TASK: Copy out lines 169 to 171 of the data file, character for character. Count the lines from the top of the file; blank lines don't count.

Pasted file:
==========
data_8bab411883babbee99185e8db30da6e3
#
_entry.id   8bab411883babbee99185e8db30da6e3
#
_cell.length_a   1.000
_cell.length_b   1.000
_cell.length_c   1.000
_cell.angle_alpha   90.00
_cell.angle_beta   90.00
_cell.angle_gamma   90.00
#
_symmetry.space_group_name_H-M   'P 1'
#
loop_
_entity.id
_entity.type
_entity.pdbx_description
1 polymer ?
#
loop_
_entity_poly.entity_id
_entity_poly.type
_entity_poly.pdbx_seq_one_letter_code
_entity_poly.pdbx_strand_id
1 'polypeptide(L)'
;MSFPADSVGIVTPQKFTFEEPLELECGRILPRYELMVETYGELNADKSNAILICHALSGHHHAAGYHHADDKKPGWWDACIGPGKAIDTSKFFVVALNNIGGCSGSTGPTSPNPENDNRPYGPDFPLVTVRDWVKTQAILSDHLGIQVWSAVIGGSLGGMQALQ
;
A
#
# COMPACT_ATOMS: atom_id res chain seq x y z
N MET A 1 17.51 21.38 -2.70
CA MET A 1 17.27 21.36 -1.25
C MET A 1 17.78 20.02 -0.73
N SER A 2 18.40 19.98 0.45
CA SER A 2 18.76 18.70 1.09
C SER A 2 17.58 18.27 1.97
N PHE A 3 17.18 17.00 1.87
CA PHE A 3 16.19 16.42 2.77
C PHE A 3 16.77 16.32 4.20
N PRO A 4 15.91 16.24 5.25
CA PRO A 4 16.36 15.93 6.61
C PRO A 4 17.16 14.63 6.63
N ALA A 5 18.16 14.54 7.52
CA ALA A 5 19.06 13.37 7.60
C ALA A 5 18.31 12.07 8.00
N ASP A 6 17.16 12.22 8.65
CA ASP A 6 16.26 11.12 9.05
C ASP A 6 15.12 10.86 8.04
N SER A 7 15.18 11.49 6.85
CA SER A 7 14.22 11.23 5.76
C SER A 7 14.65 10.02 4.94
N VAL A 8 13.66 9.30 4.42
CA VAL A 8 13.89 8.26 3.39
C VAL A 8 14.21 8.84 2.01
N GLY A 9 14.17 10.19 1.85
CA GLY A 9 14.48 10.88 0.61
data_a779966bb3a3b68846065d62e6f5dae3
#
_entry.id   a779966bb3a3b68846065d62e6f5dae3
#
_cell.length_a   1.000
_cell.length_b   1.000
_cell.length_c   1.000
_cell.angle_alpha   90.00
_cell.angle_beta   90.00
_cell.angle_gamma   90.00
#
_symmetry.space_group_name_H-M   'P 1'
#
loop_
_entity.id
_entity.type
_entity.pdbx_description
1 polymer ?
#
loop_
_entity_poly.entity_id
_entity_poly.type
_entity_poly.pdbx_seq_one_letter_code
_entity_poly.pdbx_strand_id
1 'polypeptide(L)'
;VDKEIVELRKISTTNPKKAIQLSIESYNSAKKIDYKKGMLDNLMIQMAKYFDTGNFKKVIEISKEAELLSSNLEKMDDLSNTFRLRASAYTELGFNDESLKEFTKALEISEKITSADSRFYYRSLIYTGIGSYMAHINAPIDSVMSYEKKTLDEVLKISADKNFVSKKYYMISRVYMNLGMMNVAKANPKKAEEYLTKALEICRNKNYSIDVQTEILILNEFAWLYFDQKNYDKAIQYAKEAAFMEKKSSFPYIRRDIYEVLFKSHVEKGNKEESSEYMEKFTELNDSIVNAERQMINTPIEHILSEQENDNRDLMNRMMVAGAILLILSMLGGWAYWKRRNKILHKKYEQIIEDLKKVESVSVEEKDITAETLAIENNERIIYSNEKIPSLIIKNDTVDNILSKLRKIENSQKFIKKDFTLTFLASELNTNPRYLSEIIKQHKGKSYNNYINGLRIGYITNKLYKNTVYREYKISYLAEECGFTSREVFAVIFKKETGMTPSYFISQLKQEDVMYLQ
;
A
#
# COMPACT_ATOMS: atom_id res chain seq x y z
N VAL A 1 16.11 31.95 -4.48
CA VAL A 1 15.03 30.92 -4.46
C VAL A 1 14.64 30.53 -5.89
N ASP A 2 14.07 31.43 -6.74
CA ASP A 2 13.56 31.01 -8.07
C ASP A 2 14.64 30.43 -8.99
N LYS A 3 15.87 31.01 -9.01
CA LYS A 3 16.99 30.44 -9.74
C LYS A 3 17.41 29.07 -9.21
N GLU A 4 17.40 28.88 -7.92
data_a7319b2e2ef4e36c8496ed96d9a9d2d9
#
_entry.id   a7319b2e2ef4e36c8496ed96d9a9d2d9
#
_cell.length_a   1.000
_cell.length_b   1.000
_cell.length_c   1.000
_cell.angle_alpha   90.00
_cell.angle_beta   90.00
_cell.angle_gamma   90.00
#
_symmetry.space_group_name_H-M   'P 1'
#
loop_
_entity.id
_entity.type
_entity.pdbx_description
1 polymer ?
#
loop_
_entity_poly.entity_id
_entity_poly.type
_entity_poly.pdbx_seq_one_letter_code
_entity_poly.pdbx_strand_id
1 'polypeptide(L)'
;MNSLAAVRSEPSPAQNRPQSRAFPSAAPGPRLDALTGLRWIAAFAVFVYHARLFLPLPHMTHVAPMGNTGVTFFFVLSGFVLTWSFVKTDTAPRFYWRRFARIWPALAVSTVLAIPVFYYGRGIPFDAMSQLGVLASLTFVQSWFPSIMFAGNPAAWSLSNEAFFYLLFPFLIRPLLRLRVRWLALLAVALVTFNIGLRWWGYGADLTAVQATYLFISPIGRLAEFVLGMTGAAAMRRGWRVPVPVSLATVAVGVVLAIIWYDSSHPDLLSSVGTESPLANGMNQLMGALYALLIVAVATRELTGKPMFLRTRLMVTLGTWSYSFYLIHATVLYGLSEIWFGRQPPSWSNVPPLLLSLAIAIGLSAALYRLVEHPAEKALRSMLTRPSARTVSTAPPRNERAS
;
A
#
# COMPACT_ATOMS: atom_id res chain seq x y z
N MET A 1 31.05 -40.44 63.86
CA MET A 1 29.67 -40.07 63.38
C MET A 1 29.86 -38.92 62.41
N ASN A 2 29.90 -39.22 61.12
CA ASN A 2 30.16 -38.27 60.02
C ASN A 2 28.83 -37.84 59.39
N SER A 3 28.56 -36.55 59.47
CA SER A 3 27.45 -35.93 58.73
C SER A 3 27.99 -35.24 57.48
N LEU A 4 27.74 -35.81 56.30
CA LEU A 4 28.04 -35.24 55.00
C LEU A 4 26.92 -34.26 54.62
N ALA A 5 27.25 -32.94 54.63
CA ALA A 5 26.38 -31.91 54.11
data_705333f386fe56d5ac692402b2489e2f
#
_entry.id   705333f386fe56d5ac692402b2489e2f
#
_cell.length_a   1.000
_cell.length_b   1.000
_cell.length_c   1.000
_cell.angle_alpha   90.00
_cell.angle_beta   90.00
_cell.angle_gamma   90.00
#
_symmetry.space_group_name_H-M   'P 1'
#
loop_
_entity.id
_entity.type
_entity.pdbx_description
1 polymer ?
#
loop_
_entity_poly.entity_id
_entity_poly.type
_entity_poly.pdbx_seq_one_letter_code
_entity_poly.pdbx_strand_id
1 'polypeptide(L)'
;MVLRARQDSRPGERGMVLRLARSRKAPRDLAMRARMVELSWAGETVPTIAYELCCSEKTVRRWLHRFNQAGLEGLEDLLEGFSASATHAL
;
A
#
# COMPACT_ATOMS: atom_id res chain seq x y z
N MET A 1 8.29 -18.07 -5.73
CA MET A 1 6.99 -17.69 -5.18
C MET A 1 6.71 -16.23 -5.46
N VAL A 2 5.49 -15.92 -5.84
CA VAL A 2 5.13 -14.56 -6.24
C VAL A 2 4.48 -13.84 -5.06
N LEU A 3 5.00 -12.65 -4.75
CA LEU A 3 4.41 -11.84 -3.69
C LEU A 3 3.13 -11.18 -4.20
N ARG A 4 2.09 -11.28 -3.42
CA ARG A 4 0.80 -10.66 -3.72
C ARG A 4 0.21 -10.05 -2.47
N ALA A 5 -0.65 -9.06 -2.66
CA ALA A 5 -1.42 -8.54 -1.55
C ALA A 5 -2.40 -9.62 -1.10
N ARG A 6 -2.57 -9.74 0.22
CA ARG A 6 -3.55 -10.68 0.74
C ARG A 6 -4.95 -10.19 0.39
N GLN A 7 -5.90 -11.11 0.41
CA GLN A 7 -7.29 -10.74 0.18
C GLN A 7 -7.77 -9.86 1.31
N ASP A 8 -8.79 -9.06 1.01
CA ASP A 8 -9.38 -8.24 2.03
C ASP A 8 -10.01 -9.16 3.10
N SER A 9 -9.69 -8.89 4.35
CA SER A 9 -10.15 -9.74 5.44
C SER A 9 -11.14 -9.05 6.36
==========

#
# COMPACT_ATOMS: atom_id res chain seq x y z
N MET A 1 8.29 -18.07 -5.73